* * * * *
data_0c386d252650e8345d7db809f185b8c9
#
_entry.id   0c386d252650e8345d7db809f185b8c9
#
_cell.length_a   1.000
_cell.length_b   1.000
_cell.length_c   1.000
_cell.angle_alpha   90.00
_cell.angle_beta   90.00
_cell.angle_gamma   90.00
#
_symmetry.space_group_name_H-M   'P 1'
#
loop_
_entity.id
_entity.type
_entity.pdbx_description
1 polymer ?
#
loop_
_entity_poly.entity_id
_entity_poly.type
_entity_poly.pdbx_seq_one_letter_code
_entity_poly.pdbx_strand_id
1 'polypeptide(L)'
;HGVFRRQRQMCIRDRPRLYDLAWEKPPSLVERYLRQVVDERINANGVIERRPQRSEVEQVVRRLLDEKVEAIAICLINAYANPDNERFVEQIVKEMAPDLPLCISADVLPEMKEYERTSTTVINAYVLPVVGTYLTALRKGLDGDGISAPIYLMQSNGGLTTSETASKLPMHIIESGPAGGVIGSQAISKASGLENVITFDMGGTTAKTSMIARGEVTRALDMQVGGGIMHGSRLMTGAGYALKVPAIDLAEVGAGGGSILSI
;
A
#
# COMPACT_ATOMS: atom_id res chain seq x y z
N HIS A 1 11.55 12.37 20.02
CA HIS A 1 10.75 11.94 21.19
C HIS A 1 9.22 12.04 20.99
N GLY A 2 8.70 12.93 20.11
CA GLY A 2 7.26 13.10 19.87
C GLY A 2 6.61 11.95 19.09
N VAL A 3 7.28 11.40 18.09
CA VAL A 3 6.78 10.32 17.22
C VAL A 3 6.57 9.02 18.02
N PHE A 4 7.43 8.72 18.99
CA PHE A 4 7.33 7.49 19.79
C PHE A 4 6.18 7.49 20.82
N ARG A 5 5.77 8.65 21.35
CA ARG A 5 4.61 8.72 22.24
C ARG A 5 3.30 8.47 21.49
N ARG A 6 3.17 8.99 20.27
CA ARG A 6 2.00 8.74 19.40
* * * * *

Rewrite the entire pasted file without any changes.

data_0c386d252650e8345d7db809f185b8c9
#
_entry.id   0c386d252650e8345d7db809f185b8c9
#
_cell.length_a   1.000
_cell.length_b   1.000
_cell.length_c   1.000
_cell.angle_alpha   90.00
_cell.angle_beta   90.00
_cell.angle_gamma   90.00
#
_symmetry.space_group_name_H-M   'P 1'
#
loop_
_entity.id
_entity.type
_entity.pdbx_description
1 polymer ?
#
loop_
_entity_poly.entity_id
_entity_poly.type
_entity_poly.pdbx_seq_one_letter_code
_entity_poly.pdbx_strand_id
1 'polypeptide(L)'
;HGVFRRQRQMCIRDRPRLYDLAWEKPPSLVERYLRQVVDERINANGVIERRPQRSEVEQVVRRLLDEKVEAIAICLINAYANPDNERFVEQIVKEMAPDLPLCISADVLPEMKEYERTSTTVINAYVLPVVGTYLTALRKGLDGDGISAPIYLMQSNGGLTTSETASKLPMHIIESGPAGGVIGSQAISKASGLENVITFDMGGTTAKTSMIARGEVTRALDMQVGGGIMHGSRLMTGAGYALKVPAIDLAEVGAGGGSILSI
;
A
#
# COMPACT_ATOMS: atom_id res chain seq x y z
N HIS A 1 11.55 12.37 20.02
CA HIS A 1 10.75 11.94 21.19
C HIS A 1 9.22 12.04 20.99
N GLY A 2 8.70 12.93 20.11
CA GLY A 2 7.26 13.10 19.87
C GLY A 2 6.61 11.95 19.09
N VAL A 3 7.28 11.40 18.09
CA VAL A 3 6.78 10.32 17.22
C VAL A 3 6.57 9.02 18.02
N PHE A 4 7.43 8.72 18.99
CA PHE A 4 7.33 7.49 19.79
C PHE A 4 6.18 7.49 20.82
N ARG A 5 5.77 8.65 21.35
CA ARG A 5 4.61 8.72 22.24
C ARG A 5 3.30 8.47 21.49
N ARG A 6 3.17 8.99 20.27
CA ARG A 6 2.00 8.74 19.40